Cruise Ship Hong Kong
People take photos of a Royal Caribbean ship docked at Hong Kong’s new Kai Tak Cruise Terminal. Reuters

Hong Kong is considering extending their already existing anti-discrimination laws to include mainland Chinese as so-called ‘anti-locust’ protests on the island continue.

A group of Hong Kong residents began protesting the influx of Chinese people from the mainland, who, they claim, have been infiltrating Hong Kong businesses and resources like "locusts." Over the weekend, demonstrators took one of the city’s most popular shopping streets, often frequented by Chinese from the mainland, to let their grievances be known. The confrontation upset many visitors as well as local government officials, who worry that targeting mainland Chinese would threaten the local economy.

As an answer, the chairman of the Equal Opportunities Commission, Dr. York Chow Yat-ngok, announced the possibility of expanding the island territories anti-discrimination laws to help protect mainland Chinese. According to the South China Morning Post, the commission said it was possible to amend current race hate-laws to include discrimination against members of the same ethnic group. Dr. Chow, said that while the move would be a challenge, it would be well worth it considering the building tension in Hong Kong.

Under the city’s current Race and Discrimination Ordinance, instigating hatred targeted at a particular person on the grounds of race or nationality is grounds for criminal prosecution. As it stands, this past Sunday’s protests, which did escalate to physical confrontations that were stopped by police, would not be consider a violation of the ordinance.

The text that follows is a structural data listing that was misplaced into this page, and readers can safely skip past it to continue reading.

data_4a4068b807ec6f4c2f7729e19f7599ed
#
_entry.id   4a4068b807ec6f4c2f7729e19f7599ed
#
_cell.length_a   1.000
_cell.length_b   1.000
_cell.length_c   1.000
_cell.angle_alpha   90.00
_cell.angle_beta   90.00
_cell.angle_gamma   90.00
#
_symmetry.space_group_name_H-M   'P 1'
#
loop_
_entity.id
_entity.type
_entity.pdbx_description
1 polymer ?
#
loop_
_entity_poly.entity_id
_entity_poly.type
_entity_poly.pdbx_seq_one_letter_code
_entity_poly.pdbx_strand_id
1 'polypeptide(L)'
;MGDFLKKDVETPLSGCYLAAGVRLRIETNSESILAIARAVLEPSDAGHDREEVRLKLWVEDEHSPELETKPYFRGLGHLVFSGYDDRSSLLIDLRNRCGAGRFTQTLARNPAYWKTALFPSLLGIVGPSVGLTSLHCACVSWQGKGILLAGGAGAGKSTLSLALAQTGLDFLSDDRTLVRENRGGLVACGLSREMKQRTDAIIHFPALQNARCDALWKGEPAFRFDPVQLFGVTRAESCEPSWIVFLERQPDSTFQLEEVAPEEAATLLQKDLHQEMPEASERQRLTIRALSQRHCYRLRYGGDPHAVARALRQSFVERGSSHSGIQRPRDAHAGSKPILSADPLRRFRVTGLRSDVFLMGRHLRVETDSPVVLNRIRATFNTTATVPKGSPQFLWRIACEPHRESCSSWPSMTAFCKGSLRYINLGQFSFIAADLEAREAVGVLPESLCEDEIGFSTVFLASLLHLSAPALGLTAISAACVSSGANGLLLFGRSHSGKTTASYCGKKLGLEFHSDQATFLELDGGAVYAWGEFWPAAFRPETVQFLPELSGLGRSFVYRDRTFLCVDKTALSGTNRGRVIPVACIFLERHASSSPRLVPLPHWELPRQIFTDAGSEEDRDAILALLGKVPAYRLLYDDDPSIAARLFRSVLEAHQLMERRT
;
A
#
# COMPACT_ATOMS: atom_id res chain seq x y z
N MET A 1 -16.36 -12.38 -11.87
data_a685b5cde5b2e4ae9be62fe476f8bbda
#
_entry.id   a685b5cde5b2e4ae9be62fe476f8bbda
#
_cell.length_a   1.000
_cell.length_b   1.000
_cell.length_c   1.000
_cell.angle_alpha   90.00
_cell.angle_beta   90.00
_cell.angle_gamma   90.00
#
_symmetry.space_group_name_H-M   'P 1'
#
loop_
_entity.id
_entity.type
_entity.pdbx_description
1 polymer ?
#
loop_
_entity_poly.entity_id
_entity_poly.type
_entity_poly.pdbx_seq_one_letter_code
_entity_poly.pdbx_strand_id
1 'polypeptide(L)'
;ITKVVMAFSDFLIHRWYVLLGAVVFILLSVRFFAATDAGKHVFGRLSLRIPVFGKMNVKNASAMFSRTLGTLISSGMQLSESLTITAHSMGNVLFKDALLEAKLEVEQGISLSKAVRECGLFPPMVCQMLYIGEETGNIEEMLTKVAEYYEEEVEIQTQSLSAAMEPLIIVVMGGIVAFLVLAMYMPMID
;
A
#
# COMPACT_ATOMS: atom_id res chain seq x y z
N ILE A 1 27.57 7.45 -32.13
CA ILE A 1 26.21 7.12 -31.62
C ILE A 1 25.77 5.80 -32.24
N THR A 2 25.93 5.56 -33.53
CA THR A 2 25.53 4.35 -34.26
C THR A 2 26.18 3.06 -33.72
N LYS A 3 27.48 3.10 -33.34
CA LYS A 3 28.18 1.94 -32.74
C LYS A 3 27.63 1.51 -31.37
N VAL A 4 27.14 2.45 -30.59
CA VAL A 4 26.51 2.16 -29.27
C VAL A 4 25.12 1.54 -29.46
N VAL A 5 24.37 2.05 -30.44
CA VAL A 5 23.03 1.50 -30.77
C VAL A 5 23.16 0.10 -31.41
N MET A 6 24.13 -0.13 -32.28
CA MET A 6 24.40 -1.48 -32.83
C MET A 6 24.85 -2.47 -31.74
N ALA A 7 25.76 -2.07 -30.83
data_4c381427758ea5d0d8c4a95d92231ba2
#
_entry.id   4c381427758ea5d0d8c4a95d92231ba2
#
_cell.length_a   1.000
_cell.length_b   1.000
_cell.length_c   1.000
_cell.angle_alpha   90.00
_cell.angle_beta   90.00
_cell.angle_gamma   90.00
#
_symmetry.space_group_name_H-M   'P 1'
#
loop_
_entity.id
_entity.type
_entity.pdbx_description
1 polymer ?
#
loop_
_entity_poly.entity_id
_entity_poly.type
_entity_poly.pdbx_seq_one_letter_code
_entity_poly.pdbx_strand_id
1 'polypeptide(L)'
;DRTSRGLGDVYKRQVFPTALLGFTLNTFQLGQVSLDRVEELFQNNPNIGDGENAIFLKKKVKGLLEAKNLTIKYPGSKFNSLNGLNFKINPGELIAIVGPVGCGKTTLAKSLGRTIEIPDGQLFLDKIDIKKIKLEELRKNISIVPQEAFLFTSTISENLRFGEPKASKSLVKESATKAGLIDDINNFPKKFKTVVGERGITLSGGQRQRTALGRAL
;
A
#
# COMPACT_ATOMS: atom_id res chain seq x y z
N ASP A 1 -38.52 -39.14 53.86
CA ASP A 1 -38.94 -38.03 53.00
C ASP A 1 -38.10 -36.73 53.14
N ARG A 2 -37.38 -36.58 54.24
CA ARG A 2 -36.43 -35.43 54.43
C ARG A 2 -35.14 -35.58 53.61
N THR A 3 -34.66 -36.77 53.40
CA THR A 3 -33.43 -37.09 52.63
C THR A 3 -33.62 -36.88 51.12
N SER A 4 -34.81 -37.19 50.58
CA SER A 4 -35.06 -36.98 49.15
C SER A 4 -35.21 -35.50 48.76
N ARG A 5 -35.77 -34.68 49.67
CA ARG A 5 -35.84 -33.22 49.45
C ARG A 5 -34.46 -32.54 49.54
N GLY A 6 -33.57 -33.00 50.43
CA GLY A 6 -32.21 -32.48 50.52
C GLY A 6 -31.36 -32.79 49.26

“We may consider having the law amended to address discrimination within the same ethnic group,” Chow said. “We are in the process of reviewing the anti-discrimination laws, and will factor in the current situation and seek legal advice on how to include clauses to deal with this situation.”

Chow called the protests on Sunday targeting mainland tourist “unacceptable” adding that calling them “locusts” or other derogatory terms could be considered an act of discrimination. Protestors marched the streets from the Star Ferry pier to Canton Road holding up signs with slogans that read “Go back to China” and “Reclaim Hong Kong,” while also reportedly shouting abusive things at tourists.

Though Hong Kong prides itself on its freedom, and in this case, the freedom to protest, officials are saying that some lines may have been crossed. “The fact that shops had to stop operating, that customers had to retreat into shops … seems to me that there was a breach of the peace,” Police commissioner Andy Tsang Wai-hung said, regarding the protestors breach into illegal territory. “We are following with this according to the law and we don’t exclude the possibility of making arrests."